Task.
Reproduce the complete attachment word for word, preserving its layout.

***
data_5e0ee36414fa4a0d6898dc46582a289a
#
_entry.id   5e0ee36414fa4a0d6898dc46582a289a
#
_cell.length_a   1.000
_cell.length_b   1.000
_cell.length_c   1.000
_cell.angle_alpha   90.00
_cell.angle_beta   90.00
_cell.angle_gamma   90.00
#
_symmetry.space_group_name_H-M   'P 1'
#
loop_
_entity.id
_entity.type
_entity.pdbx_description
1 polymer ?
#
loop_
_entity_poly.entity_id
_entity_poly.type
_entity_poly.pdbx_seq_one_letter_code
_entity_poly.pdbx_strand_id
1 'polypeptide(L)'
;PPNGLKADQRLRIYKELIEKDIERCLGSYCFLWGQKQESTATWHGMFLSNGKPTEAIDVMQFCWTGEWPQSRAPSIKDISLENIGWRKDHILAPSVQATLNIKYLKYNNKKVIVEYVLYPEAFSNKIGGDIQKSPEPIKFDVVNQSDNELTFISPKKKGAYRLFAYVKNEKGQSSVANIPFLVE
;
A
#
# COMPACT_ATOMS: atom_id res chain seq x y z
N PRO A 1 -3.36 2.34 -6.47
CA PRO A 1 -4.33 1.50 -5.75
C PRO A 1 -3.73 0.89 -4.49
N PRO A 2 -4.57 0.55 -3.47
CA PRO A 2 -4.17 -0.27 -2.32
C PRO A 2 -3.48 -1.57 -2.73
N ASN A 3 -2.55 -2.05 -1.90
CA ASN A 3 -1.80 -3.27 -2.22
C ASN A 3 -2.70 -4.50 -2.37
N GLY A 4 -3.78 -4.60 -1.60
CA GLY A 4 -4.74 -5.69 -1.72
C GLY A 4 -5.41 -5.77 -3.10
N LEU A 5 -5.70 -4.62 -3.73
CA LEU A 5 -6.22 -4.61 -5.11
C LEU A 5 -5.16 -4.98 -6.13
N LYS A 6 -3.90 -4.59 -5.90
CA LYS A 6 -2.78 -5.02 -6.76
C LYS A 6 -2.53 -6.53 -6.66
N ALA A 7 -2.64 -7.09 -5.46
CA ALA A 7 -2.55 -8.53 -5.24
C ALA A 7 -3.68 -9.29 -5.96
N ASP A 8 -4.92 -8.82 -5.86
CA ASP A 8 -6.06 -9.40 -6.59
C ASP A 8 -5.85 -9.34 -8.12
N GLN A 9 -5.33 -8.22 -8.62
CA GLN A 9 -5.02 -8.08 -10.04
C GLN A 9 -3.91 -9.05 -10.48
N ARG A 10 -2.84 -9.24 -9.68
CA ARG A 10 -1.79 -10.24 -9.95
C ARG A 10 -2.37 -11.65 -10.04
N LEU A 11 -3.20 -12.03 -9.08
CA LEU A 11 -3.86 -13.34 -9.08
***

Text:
data_5e0ee36414fa4a0d6898dc46582a289a
#
_entry.id   5e0ee36414fa4a0d6898dc46582a289a
#
_cell.length_a   1.000
_cell.length_b   1.000
_cell.length_c   1.000
_cell.angle_alpha   90.00
_cell.angle_beta   90.00
_cell.angle_gamma   90.00
#
_symmetry.space_group_name_H-M   'P 1'
#
loop_
_entity.id
_entity.type
_entity.pdbx_description
1 polymer ?
#
loop_
_entity_poly.entity_id
_entity_poly.type
_entity_poly.pdbx_seq_one_letter_code
_entity_poly.pdbx_strand_id
1 'polypeptide(L)'
;PPNGLKADQRLRIYKELIEKDIERCLGSYCFLWGQKQESTATWHGMFLSNGKPTEAIDVMQFCWTGEWPQSRAPSIKDISLENIGWRKDHILAPSVQATLNIKYLKYNNKKVIVEYVLYPEAFSNKIGGDIQKSPEPIKFDVVNQSDNELTFISPKKKGAYRLFAYVKNEKGQSSVANIPFLVE
;
A
#
# COMPACT_ATOMS: atom_id res chain seq x y z
N PRO A 1 -3.36 2.34 -6.47
CA PRO A 1 -4.33 1.50 -5.75
C PRO A 1 -3.73 0.89 -4.49
N PRO A 2 -4.57 0.55 -3.47
CA PRO A 2 -4.17 -0.27 -2.32
C PRO A 2 -3.48 -1.57 -2.73
N ASN A 3 -2.55 -2.05 -1.90
CA ASN A 3 -1.80 -3.27 -2.22
C ASN A 3 -2.70 -4.50 -2.37
N GLY A 4 -3.78 -4.60 -1.60
CA GLY A 4 -4.74 -5.69 -1.72
C GLY A 4 -5.41 -5.77 -3.10
N LEU A 5 -5.70 -4.62 -3.73
CA LEU A 5 -6.22 -4.61 -5.11
C LEU A 5 -5.16 -4.98 -6.13
N LYS A 6 -3.90 -4.59 -5.90
CA LYS A 6 -2.78 -5.02 -6.76
C LYS A 6 -2.53 -6.53 -6.66
N ALA A 7 -2.64 -7.09 -5.46
CA ALA A 7 -2.55 -8.53 -5.24
C ALA A 7 -3.68 -9.29 -5.96
N ASP A 8 -4.92 -8.82 -5.86
CA ASP A 8 -6.06 -9.40 -6.59
C ASP A 8 -5.85 -9.34 -8.12
N GLN A 9 -5.33 -8.22 -8.62
CA GLN A 9 -5.02 -8.08 -10.04
C GLN A 9 -3.91 -9.05 -10.48
N ARG A 10 -2.84 -9.24 -9.68
CA ARG A 10 -1.79 -10.24 -9.95
C ARG A 10 -2.37 -11.65 -10.04
N LEU A 11 -3.20 -12.03 -9.08
CA LEU A 11 -3.86 -13.34 -9.08